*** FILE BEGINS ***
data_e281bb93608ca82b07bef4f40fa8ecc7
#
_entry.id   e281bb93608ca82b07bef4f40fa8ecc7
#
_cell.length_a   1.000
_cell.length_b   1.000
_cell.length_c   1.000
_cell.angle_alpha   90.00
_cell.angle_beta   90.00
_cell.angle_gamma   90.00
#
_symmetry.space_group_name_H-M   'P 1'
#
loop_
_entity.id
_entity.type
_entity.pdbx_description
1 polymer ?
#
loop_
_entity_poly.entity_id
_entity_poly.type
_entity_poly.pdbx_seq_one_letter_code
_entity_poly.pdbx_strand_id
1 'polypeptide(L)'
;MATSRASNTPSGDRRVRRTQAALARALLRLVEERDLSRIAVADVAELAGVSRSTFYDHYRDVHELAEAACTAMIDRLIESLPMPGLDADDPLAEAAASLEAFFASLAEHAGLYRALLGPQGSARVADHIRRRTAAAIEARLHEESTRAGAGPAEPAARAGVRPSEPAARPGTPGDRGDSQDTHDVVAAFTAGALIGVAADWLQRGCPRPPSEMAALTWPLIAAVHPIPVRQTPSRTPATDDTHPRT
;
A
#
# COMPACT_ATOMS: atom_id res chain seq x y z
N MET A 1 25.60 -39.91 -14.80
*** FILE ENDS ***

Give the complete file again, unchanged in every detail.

data_e281bb93608ca82b07bef4f40fa8ecc7
#
_entry.id   e281bb93608ca82b07bef4f40fa8ecc7
#
_cell.length_a   1.000
_cell.length_b   1.000
_cell.length_c   1.000
_cell.angle_alpha   90.00
_cell.angle_beta   90.00
_cell.angle_gamma   90.00
#
_symmetry.space_group_name_H-M   'P 1'
#
loop_
_entity.id
_entity.type
_entity.pdbx_description
1 polymer ?
#
loop_
_entity_poly.entity_id
_entity_poly.type
_entity_poly.pdbx_seq_one_letter_code
_entity_poly.pdbx_strand_id
1 'polypeptide(L)'
;MATSRASNTPSGDRRVRRTQAALARALLRLVEERDLSRIAVADVAELAGVSRSTFYDHYRDVHELAEAACTAMIDRLIESLPMPGLDADDPLAEAAASLEAFFASLAEHAGLYRALLGPQGSARVADHIRRRTAAAIEARLHEESTRAGAGPAEPAARAGVRPSEPAARPGTPGDRGDSQDTHDVVAAFTAGALIGVAADWLQRGCPRPPSEMAALTWPLIAAVHPIPVRQTPSRTPATDDTHPRT
;
A
#
# COMPACT_ATOMS: atom_id res chain seq x y z
N MET A 1 25.60 -39.91 -14.80